Tag Archives: free play

Lego Apps I Like

Lego Minifig Army

I like Legos—always have. Lately I enjoy getting all my minifigs out, equipping them with weapons and lining them up as if getting them ready for battle (yep, those are mine in the photo above).

But in addition to the incredible fun a person can have with the physical Legos, I notice an increasing number of Lego-themed apps for the iPhone and iPad. I’ll discuss a few of these, and if you know more about some of the others (a quick search in the Apple App Store brought up nearly two hundred of ’em), let me know in the comments.

There are at least two dozen official Lego apps, but the only one of these I’ve tried is Lego Creationary. My kids love this fast-paced game. You start by rolling the dice (drag it to the edge of the screen and ‘flick it’ back across) and what you roll becomes the category (nature, objects, buildings, vehicles, random and double-point random). Next (to play), the game starts  building something with Lego bricks and you must choose one of four possible answers (through cartoon drawings) to guess what it is before the object is built. You’ll get more points if you can guess correctly early. My kids especially enjoyed this when we first got the iPad (a year ago) because neither one of them was reading well at the time, so this was a game we could all play together. Plus, it’s free!

Another one I downloaded recently is Lego Instruct. This is a fairly basic app that shows you step-by-step how to build stuff out of your existing bricks. A few instructions are included with the download of the app, and you can get more just by choosing “add more items…” from the main menu. Simple and clean illustrations and steps make it easy to put those bricks to good use. Pretty cool! The developer is Artel Plus, and this app is also free (but displays ads along the bottom edge of the screen). There’s also an Android version which I’ve downloaded, but haven’t spent much time with yet.

BrickPad is similar to Lego Instruct, but has a couple of really nifty features that set it apart. Not only does it include instructions for building new models with your old Legos, but you can rotate a model (and therefore view it from all angles) just by dragging your finger over one of them. Very cool! Also free in the App Store.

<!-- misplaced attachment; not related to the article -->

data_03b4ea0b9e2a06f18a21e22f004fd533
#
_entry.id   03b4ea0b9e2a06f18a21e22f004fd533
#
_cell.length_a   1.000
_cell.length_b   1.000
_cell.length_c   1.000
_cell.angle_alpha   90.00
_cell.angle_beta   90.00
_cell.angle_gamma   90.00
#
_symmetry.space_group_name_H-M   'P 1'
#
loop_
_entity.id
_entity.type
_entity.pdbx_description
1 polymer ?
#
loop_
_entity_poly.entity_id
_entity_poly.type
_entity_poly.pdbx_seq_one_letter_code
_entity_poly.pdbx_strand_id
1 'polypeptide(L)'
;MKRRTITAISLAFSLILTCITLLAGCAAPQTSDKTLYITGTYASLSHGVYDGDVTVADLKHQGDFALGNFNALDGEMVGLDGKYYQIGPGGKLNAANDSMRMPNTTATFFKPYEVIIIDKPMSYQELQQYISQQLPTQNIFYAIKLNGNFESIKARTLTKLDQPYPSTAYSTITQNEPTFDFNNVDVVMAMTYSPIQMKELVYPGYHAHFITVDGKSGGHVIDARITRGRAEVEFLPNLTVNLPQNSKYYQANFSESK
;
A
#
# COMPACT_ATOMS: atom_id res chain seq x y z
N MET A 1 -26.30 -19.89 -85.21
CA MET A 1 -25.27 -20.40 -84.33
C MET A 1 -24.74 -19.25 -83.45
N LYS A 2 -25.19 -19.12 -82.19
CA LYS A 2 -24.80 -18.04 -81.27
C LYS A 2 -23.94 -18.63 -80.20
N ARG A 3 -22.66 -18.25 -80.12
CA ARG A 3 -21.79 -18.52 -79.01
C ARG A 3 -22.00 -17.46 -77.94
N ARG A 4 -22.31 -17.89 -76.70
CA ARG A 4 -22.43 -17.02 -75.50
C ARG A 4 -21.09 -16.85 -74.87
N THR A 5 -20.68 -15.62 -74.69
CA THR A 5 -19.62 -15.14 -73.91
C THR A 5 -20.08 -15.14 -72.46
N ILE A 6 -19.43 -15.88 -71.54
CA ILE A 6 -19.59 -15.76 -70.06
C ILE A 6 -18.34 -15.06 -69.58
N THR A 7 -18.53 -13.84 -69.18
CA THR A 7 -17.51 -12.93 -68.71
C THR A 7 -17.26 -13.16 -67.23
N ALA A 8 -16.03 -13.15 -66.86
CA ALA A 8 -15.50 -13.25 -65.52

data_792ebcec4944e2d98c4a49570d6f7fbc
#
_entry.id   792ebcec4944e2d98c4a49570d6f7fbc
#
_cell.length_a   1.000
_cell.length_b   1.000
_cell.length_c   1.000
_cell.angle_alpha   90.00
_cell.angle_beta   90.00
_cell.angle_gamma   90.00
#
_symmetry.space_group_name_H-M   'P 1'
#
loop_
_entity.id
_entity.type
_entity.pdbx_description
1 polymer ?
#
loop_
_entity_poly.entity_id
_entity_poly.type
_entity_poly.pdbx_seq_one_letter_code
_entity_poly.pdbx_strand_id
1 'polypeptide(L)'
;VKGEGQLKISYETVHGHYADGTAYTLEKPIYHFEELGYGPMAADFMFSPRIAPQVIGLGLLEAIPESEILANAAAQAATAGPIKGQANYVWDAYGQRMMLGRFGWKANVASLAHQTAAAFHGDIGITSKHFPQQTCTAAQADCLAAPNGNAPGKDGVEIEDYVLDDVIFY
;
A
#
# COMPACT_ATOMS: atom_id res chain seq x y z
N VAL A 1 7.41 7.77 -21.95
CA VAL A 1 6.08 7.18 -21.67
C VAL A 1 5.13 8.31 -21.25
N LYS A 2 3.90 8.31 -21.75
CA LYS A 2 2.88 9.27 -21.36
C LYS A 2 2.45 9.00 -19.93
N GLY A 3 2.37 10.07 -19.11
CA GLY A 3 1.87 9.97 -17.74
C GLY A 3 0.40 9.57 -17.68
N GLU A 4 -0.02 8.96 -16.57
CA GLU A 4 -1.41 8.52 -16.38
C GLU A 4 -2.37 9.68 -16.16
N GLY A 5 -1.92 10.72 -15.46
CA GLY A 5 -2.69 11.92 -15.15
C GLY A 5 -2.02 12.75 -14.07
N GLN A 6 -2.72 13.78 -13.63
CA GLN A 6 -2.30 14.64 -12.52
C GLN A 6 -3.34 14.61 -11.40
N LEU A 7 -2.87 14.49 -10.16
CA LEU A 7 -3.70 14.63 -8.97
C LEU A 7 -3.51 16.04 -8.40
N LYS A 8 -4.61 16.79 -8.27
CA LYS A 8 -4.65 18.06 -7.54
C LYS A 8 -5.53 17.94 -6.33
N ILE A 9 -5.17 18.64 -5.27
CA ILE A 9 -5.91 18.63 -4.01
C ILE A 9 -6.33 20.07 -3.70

My daughter just walked by, saw what I was doing and asked if I’d download the Lego Ninjago apps for her to play with. I’ll let you know how she likes those too. Did I miss any of your favorite Lego apps? Let me know in the comments. Happy building!

Advertisements

Apps I Like: Doodlecast by Tickle Tap Apps

Sometimes the simplest ideas are the best.

Such is the case with Doodlecast, a new offering from Tickle Tap Apps. The idea behind this is simple indeed, but the app opens the door wide open to a world of kids’ creativity.

Doodlecast is nothing more than a tool which allows kids to capture the process of creating a drawing–in video form, with their own narration. Kids can choose from several ideas to get the creative juices flowing, or they can start with (my favorite) a blank canvas. There are several colors to draw with, and once a background/idea is selected, the video recording process automatically begins. Simply speak while drawing to record a voiceover for your video, if desired. Press ‘Done’ when finished…playback the video and press Save, and voila! Your video is ready to be shared on your device. Use the Photos app (included with every iOS device) to view, email, or upload to YouTube.

Watch the above video to see how my 6 year-old daughter used Doodlecast to create a short clip about playing in the park. Note: I found this in the camera roll on my iPad a few days after my daughter created it, which is a testament to how easy the app is to use. She did it all on her own with no help or prompting from me. Pretty neat, eh?

Here’s the official app trailer for Doodlecast. This is a fun toy that encourages free expression, and is a great deal in the iTunes App Store at $1.99.

(Full disclosure: I received a complimentary copy of this app for review purposes.)

Playtime for Kids

I’m part of the Moms With Apps development group, which is a great resource for sharing ideas with other folks committed to creating family-friendly interactive apps. This week there is a very insightful post on the site by Esa Helttula of iDevBooks about the importance of allowing unstructured free play time for kids.

Also mentioned in the article is a reference to a Newsweek piece from a few months ago about the decline of creative thinking in America.

The article discusses real problems that need real solutions. However, about a year ago (at age 4) my oldest daughter completed an interesting self-portrait and I asked her to explain what she’d created. She replied, “It’s a picture of me flying out of a slingshot, Mama!”

Somehow I sleep a little easier when I know that kind of thinking goes on in my house.